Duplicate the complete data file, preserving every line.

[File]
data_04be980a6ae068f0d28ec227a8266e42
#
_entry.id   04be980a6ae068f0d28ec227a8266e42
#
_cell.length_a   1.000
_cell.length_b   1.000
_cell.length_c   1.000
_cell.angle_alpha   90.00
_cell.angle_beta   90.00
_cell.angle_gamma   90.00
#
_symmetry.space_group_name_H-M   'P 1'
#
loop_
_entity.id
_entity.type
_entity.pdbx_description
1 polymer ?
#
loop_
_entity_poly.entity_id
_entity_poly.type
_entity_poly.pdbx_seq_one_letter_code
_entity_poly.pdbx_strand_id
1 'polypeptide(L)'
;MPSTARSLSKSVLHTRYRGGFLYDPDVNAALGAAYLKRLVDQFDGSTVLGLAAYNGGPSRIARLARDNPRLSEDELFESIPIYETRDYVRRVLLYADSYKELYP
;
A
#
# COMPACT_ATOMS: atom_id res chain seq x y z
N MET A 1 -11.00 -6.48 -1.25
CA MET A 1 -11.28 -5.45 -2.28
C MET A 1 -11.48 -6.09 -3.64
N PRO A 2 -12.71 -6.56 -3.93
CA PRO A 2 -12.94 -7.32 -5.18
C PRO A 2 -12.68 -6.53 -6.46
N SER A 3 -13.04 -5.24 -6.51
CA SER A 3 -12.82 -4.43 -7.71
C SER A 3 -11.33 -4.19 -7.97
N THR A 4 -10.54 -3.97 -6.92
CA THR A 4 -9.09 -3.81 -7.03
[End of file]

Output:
data_04be980a6ae068f0d28ec227a8266e42
#
_entry.id   04be980a6ae068f0d28ec227a8266e42
#
_cell.length_a   1.000
_cell.length_b   1.000
_cell.length_c   1.000
_cell.angle_alpha   90.00
_cell.angle_beta   90.00
_cell.angle_gamma   90.00
#
_symmetry.space_group_name_H-M   'P 1'
#
loop_
_entity.id
_entity.type
_entity.pdbx_description
1 polymer ?
#
loop_
_entity_poly.entity_id
_entity_poly.type
_entity_poly.pdbx_seq_one_letter_code
_entity_poly.pdbx_strand_id
1 'polypeptide(L)'
;MPSTARSLSKSVLHTRYRGGFLYDPDVNAALGAAYLKRLVDQFDGSTVLGLAAYNGGPSRIARLARDNPRLSEDELFESIPIYETRDYVRRVLLYADSYKELYP
;
A
#
# COMPACT_ATOMS: atom_id res chain seq x y z
N MET A 1 -11.00 -6.48 -1.25
CA MET A 1 -11.28 -5.45 -2.28
C MET A 1 -11.48 -6.09 -3.64
N PRO A 2 -12.71 -6.56 -3.93
CA PRO A 2 -12.94 -7.32 -5.18
C PRO A 2 -12.68 -6.53 -6.46
N SER A 3 -13.04 -5.24 -6.51
CA SER A 3 -12.82 -4.43 -7.71
C SER A 3 -11.33 -4.19 -7.97
N THR A 4 -10.54 -3.97 -6.92
CA THR A 4 -9.09 -3.81 -7.03